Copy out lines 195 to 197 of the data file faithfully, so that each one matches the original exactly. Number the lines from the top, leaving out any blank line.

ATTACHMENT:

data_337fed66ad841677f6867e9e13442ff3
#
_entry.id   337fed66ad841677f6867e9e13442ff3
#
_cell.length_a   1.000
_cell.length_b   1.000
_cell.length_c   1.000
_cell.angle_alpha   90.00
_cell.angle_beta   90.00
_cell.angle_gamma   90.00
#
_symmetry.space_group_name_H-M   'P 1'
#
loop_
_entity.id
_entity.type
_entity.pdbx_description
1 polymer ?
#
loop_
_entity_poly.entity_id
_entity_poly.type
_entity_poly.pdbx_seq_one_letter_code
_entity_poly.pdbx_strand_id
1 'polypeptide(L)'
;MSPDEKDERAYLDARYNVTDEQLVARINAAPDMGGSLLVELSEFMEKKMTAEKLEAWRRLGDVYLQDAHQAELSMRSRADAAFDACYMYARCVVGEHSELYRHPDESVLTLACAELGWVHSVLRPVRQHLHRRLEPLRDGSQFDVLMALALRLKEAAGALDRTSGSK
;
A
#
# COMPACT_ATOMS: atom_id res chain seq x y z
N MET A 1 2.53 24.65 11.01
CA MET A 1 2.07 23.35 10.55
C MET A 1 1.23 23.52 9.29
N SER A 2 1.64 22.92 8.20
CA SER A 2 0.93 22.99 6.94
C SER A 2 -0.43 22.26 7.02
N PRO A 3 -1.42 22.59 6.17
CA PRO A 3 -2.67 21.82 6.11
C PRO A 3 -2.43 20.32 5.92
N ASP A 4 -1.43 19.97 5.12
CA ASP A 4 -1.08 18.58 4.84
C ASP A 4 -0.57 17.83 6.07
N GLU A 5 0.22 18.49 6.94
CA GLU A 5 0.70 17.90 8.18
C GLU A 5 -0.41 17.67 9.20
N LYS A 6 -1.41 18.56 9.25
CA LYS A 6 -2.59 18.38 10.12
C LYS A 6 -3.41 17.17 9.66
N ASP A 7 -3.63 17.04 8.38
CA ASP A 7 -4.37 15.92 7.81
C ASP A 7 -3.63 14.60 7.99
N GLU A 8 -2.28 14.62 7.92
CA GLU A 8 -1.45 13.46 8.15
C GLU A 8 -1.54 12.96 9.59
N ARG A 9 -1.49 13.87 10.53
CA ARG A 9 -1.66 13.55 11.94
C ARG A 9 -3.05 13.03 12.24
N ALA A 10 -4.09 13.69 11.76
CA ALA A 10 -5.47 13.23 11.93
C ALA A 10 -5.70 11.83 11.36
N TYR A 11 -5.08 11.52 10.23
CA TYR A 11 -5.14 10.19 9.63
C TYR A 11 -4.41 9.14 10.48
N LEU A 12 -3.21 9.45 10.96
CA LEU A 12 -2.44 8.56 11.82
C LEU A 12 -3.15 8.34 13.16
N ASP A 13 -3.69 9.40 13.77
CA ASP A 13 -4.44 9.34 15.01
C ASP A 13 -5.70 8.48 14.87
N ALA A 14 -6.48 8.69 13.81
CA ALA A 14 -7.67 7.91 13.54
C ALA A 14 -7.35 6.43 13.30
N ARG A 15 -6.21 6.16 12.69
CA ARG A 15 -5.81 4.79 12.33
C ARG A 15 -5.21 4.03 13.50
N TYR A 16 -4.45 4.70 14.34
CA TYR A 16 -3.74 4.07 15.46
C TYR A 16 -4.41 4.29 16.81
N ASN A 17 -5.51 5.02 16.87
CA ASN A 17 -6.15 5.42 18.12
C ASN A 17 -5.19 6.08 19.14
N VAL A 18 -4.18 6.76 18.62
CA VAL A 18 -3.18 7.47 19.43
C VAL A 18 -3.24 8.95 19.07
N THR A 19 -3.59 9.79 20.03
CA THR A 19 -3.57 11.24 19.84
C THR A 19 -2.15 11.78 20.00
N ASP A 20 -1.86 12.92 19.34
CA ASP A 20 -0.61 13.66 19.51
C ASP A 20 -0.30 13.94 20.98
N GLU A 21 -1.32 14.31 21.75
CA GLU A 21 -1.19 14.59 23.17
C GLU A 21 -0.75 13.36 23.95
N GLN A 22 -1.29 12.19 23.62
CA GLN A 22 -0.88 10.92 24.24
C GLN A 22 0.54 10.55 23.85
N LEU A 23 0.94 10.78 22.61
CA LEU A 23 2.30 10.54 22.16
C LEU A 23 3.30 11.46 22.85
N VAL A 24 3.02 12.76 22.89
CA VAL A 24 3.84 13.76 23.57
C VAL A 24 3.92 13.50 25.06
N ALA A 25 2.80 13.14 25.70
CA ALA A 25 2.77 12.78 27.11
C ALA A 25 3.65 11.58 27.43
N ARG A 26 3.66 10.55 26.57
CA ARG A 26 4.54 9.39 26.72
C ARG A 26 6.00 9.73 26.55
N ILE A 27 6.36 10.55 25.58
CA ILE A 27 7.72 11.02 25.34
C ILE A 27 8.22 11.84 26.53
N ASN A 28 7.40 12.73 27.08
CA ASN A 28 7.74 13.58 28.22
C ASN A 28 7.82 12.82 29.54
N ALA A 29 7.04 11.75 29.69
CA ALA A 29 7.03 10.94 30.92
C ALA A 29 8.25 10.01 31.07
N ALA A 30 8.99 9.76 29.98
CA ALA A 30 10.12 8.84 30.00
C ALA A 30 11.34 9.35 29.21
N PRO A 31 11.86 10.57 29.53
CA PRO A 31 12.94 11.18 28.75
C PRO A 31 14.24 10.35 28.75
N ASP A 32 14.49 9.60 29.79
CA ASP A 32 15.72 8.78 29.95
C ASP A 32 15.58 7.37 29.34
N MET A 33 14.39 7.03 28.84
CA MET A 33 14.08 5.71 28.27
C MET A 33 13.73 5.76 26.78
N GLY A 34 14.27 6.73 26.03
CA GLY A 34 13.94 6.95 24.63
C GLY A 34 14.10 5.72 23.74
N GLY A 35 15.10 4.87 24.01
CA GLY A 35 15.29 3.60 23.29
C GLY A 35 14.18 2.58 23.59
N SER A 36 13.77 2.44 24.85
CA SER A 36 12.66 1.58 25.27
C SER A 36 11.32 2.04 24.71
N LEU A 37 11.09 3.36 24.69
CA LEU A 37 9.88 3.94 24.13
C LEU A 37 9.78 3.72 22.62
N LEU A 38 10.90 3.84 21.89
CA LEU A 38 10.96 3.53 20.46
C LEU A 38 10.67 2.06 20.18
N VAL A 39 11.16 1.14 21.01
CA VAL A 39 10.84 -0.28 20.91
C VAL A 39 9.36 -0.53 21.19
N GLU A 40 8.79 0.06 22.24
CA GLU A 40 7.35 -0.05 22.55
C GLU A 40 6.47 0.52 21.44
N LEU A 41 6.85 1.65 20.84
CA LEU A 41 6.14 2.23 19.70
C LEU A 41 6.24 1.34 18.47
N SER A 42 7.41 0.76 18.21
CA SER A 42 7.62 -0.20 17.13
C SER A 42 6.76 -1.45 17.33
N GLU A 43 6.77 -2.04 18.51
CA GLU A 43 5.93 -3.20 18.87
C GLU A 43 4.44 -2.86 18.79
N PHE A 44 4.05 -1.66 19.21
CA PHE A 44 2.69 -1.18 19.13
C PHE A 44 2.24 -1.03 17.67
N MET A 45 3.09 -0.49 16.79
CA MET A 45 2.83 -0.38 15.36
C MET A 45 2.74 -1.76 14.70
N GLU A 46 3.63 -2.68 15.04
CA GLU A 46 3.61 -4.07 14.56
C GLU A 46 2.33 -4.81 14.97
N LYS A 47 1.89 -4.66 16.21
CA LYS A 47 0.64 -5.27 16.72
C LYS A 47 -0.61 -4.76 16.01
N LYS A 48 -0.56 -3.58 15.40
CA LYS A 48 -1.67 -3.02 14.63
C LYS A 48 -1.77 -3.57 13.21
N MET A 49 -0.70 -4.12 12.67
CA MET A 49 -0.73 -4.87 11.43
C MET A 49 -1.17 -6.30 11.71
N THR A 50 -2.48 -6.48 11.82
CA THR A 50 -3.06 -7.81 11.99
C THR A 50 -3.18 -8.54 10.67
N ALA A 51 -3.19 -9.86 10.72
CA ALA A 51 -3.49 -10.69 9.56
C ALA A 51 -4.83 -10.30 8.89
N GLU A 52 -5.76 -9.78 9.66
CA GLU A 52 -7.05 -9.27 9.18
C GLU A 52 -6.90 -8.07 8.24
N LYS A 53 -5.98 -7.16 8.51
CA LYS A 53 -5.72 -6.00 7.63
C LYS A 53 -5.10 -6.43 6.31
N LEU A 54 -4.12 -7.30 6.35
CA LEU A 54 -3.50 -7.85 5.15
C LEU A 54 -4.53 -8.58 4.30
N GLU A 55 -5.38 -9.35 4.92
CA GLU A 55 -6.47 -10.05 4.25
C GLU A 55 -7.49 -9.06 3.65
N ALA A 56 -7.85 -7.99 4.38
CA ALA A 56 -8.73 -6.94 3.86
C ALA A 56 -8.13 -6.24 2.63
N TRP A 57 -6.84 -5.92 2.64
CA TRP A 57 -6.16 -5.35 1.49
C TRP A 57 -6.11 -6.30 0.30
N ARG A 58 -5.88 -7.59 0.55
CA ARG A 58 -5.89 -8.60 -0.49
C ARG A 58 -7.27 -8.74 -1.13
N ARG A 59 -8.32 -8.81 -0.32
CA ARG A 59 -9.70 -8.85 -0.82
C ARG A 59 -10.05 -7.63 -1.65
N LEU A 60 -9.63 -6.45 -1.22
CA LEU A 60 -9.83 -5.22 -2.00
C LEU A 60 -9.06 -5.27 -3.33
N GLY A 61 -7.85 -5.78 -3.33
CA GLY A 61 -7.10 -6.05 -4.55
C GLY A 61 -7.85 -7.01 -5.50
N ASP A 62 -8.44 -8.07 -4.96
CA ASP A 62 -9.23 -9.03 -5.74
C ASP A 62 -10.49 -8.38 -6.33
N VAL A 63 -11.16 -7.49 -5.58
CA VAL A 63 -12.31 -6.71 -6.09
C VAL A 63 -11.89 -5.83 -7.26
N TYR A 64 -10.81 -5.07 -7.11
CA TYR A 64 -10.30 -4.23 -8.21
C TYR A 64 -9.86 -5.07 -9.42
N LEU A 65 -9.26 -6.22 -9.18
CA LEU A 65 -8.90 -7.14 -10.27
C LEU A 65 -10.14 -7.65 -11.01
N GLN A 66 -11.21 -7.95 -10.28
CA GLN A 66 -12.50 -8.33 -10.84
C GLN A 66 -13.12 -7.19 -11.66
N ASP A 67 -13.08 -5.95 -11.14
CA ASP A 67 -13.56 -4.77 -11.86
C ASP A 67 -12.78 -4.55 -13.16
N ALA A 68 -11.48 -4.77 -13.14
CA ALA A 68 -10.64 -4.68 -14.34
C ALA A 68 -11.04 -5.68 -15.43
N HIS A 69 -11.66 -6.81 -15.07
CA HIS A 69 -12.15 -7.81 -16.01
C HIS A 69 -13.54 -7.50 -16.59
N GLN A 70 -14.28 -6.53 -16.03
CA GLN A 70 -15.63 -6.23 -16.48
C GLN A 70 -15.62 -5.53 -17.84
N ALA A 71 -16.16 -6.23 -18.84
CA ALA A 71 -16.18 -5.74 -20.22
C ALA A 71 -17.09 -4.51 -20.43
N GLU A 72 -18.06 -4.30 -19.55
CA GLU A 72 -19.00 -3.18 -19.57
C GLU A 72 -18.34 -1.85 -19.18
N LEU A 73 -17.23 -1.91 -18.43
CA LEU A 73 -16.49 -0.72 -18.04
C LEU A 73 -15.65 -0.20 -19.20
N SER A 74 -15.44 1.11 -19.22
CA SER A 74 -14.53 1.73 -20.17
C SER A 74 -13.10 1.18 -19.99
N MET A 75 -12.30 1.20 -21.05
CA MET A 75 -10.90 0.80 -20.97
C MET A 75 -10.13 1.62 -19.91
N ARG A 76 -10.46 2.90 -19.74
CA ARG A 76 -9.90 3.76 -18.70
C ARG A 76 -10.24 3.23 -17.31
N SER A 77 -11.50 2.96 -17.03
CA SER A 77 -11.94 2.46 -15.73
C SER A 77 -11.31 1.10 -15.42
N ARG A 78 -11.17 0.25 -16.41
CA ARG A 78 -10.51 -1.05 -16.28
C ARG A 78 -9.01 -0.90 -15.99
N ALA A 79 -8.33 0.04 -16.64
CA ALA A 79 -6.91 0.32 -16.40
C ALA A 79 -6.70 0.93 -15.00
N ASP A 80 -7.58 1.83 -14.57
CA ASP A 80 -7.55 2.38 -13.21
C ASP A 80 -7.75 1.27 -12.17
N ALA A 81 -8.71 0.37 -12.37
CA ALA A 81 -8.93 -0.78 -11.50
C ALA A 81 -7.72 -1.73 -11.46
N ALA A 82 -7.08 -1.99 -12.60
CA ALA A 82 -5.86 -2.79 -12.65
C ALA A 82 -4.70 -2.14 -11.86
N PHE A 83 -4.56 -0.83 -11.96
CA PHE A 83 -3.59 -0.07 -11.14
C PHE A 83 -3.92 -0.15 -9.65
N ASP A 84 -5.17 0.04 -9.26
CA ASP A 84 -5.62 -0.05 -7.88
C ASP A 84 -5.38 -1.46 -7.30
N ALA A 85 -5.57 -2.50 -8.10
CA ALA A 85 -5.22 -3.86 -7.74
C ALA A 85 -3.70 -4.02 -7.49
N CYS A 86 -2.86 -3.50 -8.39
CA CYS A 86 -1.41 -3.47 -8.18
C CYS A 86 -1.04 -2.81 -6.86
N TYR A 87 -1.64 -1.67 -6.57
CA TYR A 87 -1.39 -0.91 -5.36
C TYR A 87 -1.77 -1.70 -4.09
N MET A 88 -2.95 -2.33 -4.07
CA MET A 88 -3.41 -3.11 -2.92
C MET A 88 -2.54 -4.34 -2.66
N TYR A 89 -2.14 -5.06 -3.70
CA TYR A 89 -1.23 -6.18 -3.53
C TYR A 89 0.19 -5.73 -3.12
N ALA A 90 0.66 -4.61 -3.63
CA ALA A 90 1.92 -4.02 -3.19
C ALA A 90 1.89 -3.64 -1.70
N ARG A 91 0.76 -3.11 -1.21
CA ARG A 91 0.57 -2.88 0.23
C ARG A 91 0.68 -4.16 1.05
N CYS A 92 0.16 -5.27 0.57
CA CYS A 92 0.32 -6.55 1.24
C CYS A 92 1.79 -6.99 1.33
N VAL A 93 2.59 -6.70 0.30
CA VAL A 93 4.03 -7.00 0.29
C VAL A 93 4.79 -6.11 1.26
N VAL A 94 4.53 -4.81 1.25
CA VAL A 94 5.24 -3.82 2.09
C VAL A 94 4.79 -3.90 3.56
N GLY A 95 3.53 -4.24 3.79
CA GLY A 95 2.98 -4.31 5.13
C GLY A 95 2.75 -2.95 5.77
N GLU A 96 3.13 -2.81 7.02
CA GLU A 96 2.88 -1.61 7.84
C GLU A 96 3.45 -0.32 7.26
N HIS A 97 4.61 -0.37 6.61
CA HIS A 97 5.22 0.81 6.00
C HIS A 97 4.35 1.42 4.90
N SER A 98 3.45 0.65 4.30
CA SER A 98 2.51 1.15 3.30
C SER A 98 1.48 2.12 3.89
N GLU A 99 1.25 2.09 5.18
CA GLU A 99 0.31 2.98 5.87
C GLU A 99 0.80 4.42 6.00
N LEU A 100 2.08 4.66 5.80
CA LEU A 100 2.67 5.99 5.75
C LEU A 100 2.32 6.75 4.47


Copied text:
C GLU A 55 -7.49 -9.06 3.65
N ALA A 56 -7.85 -7.99 4.38
CA ALA A 56 -8.73 -6.94 3.86